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Remembering a 1969 Protest by a Few that Opened Doors for Many at Rutgers University

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Rutgers in Newark Will Mark the 40th Anniversary of Conklin Hall Takeover

EDITOR’S NOTE:

The media are invited to cover these events; please call Carla Capizzi, 973/353-5263 to register.

(Newark, N.J., Jan. 30, 2009) — Forty years ago next month, a single act of courage by a group of committed students forever changed Rutgers University.  On Feb. 24, 1969, young men and women from the Black Organization of Students, along with some supporters, occupied Conklin Hall at Rutgers University in Newark, protesting the scarcity of black students, black faculty and minority-oriented academic programs on campus.  The event lasted only 72 hours – but the new programs and policies that it triggered are responsible for transforming the whole of Rutgers University into a multicultural institution, with the campus in Newark cited as the most diverse national university in the United States (U.S. News & World Report, July 2008). 

Next month Rutgers in Newark will pause to reflect on those 72 hours, and publicly recognize and thank the people who braved expulsion and arrest to stand up for their beliefs. A series of free public events are planned to look back, reflect, and celebrate the courage of the few who paved the way for opportunity for many

A keystone of remembering the event is a digital archive, preserving documents, photos and both video and audio memoirs concerning the student protest.  During the February commemoration, a DVD will be screened, featuring a series of video interviews with both participants and witnesses. Among those featured in the DVD  are Black Organization of Students (BOS) alumni, including Richard Roper, first president of BOS and George Hampton, a participant in the  1969 takeover;  and Junius Williams, a Newark activist during the era of the takeover, and now director of Rutgers’ Abbott Leadership Institute in Newark.

A complete schedule of events follows. For more information, please contact Carla Capizzi, 973/353-5262, or email: capizzi@rutgers.edu.

 

 

 

A CELEBRATION OF DIVERSITY: THE 40TH ANNIVERSARY

OF THE CONKLIN HALL TAKEOVER

 

Feb. 5, “We Only Know What We Can Remember” Exhibit, Robeson Gallery, Paul Robeson Campus Center, 5-7 p.m.

Opening reception for Conklin Takeover exhibit in Robeson Gallery featuring photos and documents from the John Cotton Dana Library Archives Digital Preservation Initiative. Exhibit will be displayed in Orbit II Gallery through July 2009.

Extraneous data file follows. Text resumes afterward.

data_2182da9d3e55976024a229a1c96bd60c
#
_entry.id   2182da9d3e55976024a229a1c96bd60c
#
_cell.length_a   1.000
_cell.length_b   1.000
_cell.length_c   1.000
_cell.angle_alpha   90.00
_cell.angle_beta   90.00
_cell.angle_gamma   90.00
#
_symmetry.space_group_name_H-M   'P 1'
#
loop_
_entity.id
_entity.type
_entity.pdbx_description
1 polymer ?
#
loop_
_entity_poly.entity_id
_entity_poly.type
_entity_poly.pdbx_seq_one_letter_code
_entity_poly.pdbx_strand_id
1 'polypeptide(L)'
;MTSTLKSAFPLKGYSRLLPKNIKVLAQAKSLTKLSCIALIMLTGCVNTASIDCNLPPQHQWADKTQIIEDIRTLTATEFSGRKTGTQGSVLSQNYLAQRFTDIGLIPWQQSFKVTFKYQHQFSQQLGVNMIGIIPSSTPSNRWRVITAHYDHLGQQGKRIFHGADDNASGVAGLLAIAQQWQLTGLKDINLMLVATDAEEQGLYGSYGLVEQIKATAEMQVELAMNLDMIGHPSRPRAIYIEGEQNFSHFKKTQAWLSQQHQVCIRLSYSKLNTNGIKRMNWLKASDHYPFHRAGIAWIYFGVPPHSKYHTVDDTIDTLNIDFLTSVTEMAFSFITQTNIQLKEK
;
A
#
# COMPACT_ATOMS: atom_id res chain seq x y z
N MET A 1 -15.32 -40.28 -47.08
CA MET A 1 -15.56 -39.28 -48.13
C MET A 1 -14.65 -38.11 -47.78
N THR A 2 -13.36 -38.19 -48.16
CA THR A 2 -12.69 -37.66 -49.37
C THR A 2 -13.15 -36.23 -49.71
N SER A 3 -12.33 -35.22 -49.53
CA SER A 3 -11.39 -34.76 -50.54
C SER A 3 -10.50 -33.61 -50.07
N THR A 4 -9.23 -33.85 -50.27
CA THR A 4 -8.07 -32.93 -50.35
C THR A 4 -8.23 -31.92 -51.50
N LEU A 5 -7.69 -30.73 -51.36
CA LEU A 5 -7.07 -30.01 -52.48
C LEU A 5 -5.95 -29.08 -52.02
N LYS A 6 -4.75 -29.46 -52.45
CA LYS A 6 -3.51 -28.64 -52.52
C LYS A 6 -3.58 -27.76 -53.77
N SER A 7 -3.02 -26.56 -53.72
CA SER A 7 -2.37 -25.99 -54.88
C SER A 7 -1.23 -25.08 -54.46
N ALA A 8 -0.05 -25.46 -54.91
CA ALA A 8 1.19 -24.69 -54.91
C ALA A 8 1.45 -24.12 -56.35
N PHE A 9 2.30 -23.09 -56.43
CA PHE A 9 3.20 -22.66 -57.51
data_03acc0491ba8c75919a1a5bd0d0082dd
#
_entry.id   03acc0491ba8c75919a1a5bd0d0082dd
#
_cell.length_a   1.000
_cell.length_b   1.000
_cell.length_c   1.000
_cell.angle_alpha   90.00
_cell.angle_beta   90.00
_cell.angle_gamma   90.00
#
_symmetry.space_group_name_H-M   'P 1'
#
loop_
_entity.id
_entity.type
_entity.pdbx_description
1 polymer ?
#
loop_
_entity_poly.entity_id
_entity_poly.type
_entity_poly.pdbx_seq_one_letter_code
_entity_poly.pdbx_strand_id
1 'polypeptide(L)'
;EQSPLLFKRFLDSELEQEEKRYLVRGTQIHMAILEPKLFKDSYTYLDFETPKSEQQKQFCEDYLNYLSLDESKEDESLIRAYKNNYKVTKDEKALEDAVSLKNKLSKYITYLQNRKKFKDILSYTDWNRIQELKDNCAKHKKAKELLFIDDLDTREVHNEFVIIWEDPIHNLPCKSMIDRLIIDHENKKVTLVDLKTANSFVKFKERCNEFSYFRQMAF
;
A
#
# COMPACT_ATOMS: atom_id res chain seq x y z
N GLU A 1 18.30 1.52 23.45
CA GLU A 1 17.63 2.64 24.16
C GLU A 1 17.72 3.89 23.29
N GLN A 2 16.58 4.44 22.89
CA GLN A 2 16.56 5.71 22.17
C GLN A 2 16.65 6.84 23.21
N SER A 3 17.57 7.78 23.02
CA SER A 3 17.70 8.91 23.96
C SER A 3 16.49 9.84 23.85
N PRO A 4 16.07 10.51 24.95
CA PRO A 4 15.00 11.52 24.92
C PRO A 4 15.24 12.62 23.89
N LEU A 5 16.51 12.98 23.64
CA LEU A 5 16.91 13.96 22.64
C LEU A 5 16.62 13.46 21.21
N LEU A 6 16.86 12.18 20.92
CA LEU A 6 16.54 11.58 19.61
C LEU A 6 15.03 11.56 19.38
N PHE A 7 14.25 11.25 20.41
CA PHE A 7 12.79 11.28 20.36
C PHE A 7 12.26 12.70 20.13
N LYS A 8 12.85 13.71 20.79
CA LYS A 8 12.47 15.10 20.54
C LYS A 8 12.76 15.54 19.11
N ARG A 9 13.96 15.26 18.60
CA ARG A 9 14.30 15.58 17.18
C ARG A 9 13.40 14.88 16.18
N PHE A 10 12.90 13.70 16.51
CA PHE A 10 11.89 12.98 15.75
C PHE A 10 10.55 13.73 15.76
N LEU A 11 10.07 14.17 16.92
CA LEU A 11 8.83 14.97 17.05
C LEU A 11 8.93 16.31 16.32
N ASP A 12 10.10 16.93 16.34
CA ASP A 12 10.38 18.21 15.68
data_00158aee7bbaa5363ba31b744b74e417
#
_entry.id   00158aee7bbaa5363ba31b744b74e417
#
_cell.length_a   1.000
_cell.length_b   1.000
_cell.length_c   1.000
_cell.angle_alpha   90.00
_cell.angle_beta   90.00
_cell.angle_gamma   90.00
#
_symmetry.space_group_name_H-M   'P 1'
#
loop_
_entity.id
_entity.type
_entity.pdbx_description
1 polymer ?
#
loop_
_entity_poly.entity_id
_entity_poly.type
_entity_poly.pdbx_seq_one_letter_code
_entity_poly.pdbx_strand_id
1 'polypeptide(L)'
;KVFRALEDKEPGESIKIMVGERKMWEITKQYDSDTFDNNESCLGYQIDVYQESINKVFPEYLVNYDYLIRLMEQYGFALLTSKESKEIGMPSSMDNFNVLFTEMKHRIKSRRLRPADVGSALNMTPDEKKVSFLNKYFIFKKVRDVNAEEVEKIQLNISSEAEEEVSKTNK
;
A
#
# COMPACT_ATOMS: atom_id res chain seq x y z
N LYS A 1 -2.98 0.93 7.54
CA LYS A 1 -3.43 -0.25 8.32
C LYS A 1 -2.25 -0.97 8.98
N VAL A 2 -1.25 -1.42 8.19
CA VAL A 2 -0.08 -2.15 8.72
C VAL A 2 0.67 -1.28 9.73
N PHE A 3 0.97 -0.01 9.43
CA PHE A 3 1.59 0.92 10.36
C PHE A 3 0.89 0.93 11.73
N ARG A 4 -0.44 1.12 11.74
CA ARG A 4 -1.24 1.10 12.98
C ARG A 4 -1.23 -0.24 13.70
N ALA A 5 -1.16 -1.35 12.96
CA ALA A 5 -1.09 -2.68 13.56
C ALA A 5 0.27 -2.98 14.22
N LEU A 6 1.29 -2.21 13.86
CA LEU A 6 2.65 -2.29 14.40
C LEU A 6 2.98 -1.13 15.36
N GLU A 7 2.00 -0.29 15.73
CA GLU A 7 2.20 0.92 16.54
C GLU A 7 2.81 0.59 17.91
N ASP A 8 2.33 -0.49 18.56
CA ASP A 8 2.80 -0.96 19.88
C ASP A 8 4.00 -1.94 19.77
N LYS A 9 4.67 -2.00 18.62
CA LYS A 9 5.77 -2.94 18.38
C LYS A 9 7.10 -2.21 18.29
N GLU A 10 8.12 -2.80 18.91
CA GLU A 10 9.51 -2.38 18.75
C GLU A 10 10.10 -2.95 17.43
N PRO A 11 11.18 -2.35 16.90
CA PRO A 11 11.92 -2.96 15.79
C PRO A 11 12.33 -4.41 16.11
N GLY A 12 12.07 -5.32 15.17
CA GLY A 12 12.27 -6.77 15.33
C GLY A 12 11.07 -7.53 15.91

Feb. 12, “Inside the Conklin Hall Takeover,” Bradley Hall Theatre, 4 – 6 p.m.

A DVD Screening, Reception & Discussion with Special Performance by Unity Theatre

A brief documentary of interviews and reflections with Chancellor Steven Diner;  professors Clement A. Price and Norman Samuels; Junius Williams, director of Rutgers’ Abbott Leadership Institute; current Rutgers students; Black Organization of Students (BOS) alumni including Richard Roper, first president of BOS; George Hampton, a participant in the  1969 takeover;  and guest speaker, Dr. Robyn Spencer, Lehman College.

 

Feb. 23, JUKE JOINT POETRY JAM (11:30 a.m. – 12:50 p.m.), Essex Room, Paul Robeson Campus Center

Celebration of diversity in verse and rhyme featuring students and alumni from various cultures. Multi-cultural refreshments will be served.

 

Feb. 24, “A Look Back, A Leap Forward,” a panel discussion hosted by Dr. Clement A. Price, with performance by Unity Theater, 1-5 p.m., Essex Room, Paul Robeson Campus Center.   

This program commemorates the 40th anniversary of the protest actions of Feb. 24, 1969, by BOS and other students which opened the doors to forever change the cultural makeup of Rutgers-Newark, today the most diverse university in America. Special guests include: President Richard McCormick, Chancellor Steven Diner, ‘69 Liberators.

 

Feb. 27, 40 Years: Liberation of Conklin Hall Reunion, 6-10 p.m., Essex Room, Paul Robeson Campus Center

Closing ceremonies of the celebration of the historic 1969 Conklin Hall Takeover. Awards honoring the ‘69 liberators with special guest speakers. Opening remarks by  the Rev. Dr. Howard, Chair, Rutgers Board of Governors.

 

Events are co-sponsored by the Office of the President, the  Office of the Chancellor, Black Organization of Students, Black Organization of Students Alumni Association, Organization of Black Faculty & Staff, African-American Studies Department, and the Rutgers Institute on Ethnicity, Culture and the Modern Experience, Women’s Studies and the Office of Student Life and Leadership.

 

The Paul Robeson Campus Center and Bradley Hall Theater are wheelchair-accessible, as is the Rutgers-Newark campus. Rutgers‑Newark can be reached by New Jersey Transit buses and trains, the PATH train and Amtrak from New York City, and by Newark Light Rail. Metered parking is available on University Avenue and at Rutgers‑Newark’s public parking garage, at 200 University Ave.  Printable campus maps and driving directions are available online at: http://www.newark.rutgers.edu/maps/index.php

 

 

 

 

 

Media Contact: Carla Capizzi
973/353-5263
E-mail: capizzi@rutgers.edu